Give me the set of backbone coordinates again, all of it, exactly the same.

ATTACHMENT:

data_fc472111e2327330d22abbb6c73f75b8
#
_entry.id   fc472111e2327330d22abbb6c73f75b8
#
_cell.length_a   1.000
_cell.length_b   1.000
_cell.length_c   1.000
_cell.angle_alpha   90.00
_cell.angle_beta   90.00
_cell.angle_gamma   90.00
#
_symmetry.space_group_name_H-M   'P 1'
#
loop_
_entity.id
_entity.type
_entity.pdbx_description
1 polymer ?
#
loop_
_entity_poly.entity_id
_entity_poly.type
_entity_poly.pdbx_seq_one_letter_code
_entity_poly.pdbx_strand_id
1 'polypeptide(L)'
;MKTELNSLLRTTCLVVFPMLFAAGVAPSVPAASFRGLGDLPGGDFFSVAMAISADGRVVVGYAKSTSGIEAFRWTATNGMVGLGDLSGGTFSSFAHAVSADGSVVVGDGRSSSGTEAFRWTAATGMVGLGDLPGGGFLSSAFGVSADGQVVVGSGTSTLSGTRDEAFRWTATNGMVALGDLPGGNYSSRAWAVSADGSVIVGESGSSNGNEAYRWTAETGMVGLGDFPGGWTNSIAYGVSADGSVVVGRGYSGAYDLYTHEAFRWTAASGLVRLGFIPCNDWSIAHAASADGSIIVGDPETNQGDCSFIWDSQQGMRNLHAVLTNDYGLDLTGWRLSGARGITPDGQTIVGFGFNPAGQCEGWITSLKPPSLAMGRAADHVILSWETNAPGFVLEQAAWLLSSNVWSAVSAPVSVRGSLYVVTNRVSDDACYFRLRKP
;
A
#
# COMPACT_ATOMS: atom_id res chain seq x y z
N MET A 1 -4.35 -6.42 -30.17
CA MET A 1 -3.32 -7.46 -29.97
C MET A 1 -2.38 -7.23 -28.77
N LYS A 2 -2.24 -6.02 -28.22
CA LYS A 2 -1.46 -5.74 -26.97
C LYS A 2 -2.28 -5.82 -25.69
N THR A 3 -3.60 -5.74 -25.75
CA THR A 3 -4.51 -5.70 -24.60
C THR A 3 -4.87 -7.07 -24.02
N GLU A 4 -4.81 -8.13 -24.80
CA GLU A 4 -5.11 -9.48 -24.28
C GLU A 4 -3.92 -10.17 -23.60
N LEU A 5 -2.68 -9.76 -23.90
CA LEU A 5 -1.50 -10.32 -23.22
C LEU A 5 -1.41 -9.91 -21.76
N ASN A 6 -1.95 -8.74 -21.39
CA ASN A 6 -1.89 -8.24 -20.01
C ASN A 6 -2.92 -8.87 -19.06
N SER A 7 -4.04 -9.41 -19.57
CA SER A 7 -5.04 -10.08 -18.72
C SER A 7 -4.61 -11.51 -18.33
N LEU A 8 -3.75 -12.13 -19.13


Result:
data_fc472111e2327330d22abbb6c73f75b8
#
_entry.id   fc472111e2327330d22abbb6c73f75b8
#
_cell.length_a   1.000
_cell.length_b   1.000
_cell.length_c   1.000
_cell.angle_alpha   90.00
_cell.angle_beta   90.00
_cell.angle_gamma   90.00
#
_symmetry.space_group_name_H-M   'P 1'
#
loop_
_entity.id
_entity.type
_entity.pdbx_description
1 polymer ?
#
loop_
_entity_poly.entity_id
_entity_poly.type
_entity_poly.pdbx_seq_one_letter_code
_entity_poly.pdbx_strand_id
1 'polypeptide(L)'
;MKTELNSLLRTTCLVVFPMLFAAGVAPSVPAASFRGLGDLPGGDFFSVAMAISADGRVVVGYAKSTSGIEAFRWTATNGMVGLGDLSGGTFSSFAHAVSADGSVVVGDGRSSSGTEAFRWTAATGMVGLGDLPGGGFLSSAFGVSADGQVVVGSGTSTLSGTRDEAFRWTATNGMVALGDLPGGNYSSRAWAVSADGSVIVGESGSSNGNEAYRWTAETGMVGLGDFPGGWTNSIAYGVSADGSVVVGRGYSGAYDLYTHEAFRWTAASGLVRLGFIPCNDWSIAHAASADGSIIVGDPETNQGDCSFIWDSQQGMRNLHAVLTNDYGLDLTGWRLSGARGITPDGQTIVGFGFNPAGQCEGWITSLKPPSLAMGRAADHVILSWETNAPGFVLEQAAWLLSSNVWSAVSAPVSVRGSLYVVTNRVSDDACYFRLRKP
;
A
#
# COMPACT_ATOMS: atom_id res chain seq x y z
N MET A 1 -4.35 -6.42 -30.17
CA MET A 1 -3.32 -7.46 -29.97
C MET A 1 -2.38 -7.23 -28.77
N LYS A 2 -2.24 -6.02 -28.22
CA LYS A 2 -1.46 -5.74 -26.97
C LYS A 2 -2.28 -5.82 -25.69
N THR A 3 -3.60 -5.74 -25.75
CA THR A 3 -4.51 -5.70 -24.60
C THR A 3 -4.87 -7.07 -24.02
N GLU A 4 -4.81 -8.13 -24.80
CA GLU A 4 -5.11 -9.48 -24.28
C GLU A 4 -3.92 -10.17 -23.60
N LEU A 5 -2.68 -9.76 -23.90
CA LEU A 5 -1.50 -10.32 -23.22
C LEU A 5 -1.41 -9.91 -21.76
N ASN A 6 -1.95 -8.74 -21.39
CA ASN A 6 -1.89 -8.24 -20.01
C ASN A 6 -2.92 -8.87 -19.06
N SER A 7 -4.04 -9.41 -19.57
CA SER A 7 -5.04 -10.08 -18.72
C SER A 7 -4.61 -11.51 -18.33
N LEU A 8 -3.75 -12.13 -19.13